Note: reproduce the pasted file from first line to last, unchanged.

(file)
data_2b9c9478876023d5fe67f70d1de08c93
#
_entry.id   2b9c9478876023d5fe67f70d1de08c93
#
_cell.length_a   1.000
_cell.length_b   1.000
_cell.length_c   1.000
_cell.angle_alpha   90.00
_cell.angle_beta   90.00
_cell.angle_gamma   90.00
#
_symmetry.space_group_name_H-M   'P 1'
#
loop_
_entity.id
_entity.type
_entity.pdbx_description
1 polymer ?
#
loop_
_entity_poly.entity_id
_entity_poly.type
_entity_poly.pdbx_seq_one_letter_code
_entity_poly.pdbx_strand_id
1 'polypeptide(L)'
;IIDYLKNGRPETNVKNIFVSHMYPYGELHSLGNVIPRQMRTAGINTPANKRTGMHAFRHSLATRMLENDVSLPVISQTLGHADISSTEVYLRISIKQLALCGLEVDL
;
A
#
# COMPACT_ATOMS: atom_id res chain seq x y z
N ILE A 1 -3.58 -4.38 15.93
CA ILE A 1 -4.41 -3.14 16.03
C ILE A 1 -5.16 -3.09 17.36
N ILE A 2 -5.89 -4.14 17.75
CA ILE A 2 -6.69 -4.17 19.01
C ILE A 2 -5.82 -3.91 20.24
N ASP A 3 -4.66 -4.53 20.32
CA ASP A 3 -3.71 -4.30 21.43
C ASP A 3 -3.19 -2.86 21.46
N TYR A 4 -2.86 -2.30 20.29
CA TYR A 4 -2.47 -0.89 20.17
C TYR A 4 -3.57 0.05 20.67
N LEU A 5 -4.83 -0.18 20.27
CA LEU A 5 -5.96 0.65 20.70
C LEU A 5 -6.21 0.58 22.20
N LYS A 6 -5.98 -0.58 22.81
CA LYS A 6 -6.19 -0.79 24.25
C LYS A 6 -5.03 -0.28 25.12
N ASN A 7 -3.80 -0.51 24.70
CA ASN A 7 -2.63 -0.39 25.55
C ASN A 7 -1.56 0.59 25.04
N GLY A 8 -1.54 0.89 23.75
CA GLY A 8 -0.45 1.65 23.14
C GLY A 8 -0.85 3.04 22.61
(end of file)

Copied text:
data_2b9c9478876023d5fe67f70d1de08c93
#
_entry.id   2b9c9478876023d5fe67f70d1de08c93
#
_cell.length_a   1.000
_cell.length_b   1.000
_cell.length_c   1.000
_cell.angle_alpha   90.00
_cell.angle_beta   90.00
_cell.angle_gamma   90.00
#
_symmetry.space_group_name_H-M   'P 1'
#
loop_
_entity.id
_entity.type
_entity.pdbx_description
1 polymer ?
#
loop_
_entity_poly.entity_id
_entity_poly.type
_entity_poly.pdbx_seq_one_letter_code
_entity_poly.pdbx_strand_id
1 'polypeptide(L)'
;IIDYLKNGRPETNVKNIFVSHMYPYGELHSLGNVIPRQMRTAGINTPANKRTGMHAFRHSLATRMLENDVSLPVISQTLGHADISSTEVYLRISIKQLALCGLEVDL
;
A
#
# COMPACT_ATOMS: atom_id res chain seq x y z
N ILE A 1 -3.58 -4.38 15.93
CA ILE A 1 -4.41 -3.14 16.03
C ILE A 1 -5.16 -3.09 17.36
N ILE A 2 -5.89 -4.14 17.75
CA ILE A 2 -6.69 -4.17 19.01
C ILE A 2 -5.82 -3.91 20.24
N ASP A 3 -4.66 -4.53 20.32
CA ASP A 3 -3.71 -4.30 21.43
C ASP A 3 -3.19 -2.86 21.46
N TYR A 4 -2.86 -2.30 20.29
CA TYR A 4 -2.47 -0.89 20.17
C TYR A 4 -3.57 0.05 20.67
N LEU A 5 -4.83 -0.18 20.27
CA LEU A 5 -5.96 0.65 20.70
C LEU A 5 -6.21 0.58 22.20
N LYS A 6 -5.98 -0.58 22.81
CA LYS A 6 -6.19 -0.79 24.25
C LYS A 6 -5.03 -0.28 25.12
N ASN A 7 -3.80 -0.51 24.70
CA ASN A 7 -2.63 -0.39 25.55
C ASN A 7 -1.56 0.59 25.04
N GLY A 8 -1.54 0.89 23.75
CA GLY A 8 -0.45 1.65 23.14
C GLY A 8 -0.85 3.04 22.61